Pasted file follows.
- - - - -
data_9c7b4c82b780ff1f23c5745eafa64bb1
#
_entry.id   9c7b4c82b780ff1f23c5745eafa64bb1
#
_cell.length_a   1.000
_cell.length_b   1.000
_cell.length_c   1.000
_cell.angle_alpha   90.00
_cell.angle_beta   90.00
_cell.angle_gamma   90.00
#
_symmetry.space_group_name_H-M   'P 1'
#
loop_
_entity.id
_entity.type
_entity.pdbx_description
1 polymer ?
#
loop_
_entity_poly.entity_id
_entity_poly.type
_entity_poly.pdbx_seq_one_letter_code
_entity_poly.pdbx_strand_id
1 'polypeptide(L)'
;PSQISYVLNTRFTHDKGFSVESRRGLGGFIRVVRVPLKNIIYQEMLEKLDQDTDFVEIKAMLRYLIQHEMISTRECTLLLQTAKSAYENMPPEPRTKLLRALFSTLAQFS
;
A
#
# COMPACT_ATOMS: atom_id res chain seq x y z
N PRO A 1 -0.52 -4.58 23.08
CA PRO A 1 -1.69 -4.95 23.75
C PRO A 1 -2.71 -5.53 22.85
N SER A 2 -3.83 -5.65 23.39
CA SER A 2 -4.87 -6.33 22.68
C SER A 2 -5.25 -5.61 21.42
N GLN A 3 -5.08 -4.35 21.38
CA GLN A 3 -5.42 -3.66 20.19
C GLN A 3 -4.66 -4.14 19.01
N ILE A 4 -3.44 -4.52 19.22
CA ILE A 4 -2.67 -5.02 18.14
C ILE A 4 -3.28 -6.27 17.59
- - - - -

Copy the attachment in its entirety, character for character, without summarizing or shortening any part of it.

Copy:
data_9c7b4c82b780ff1f23c5745eafa64bb1
#
_entry.id   9c7b4c82b780ff1f23c5745eafa64bb1
#
_cell.length_a   1.000
_cell.length_b   1.000
_cell.length_c   1.000
_cell.angle_alpha   90.00
_cell.angle_beta   90.00
_cell.angle_gamma   90.00
#
_symmetry.space_group_name_H-M   'P 1'
#
loop_
_entity.id
_entity.type
_entity.pdbx_description
1 polymer ?
#
loop_
_entity_poly.entity_id
_entity_poly.type
_entity_poly.pdbx_seq_one_letter_code
_entity_poly.pdbx_strand_id
1 'polypeptide(L)'
;PSQISYVLNTRFTHDKGFSVESRRGLGGFIRVVRVPLKNIIYQEMLEKLDQDTDFVEIKAMLRYLIQHEMISTRECTLLLQTAKSAYENMPPEPRTKLLRALFSTLAQFS
;
A
#
# COMPACT_ATOMS: atom_id res chain seq x y z
N PRO A 1 -0.52 -4.58 23.08
CA PRO A 1 -1.69 -4.95 23.75
C PRO A 1 -2.71 -5.53 22.85
N SER A 2 -3.83 -5.65 23.39
CA SER A 2 -4.87 -6.33 22.68
C SER A 2 -5.25 -5.61 21.42
N GLN A 3 -5.08 -4.35 21.38
CA GLN A 3 -5.42 -3.66 20.19
C GLN A 3 -4.66 -4.14 19.01
N ILE A 4 -3.44 -4.52 19.22
CA ILE A 4 -2.67 -5.02 18.14
C ILE A 4 -3.28 -6.27 17.59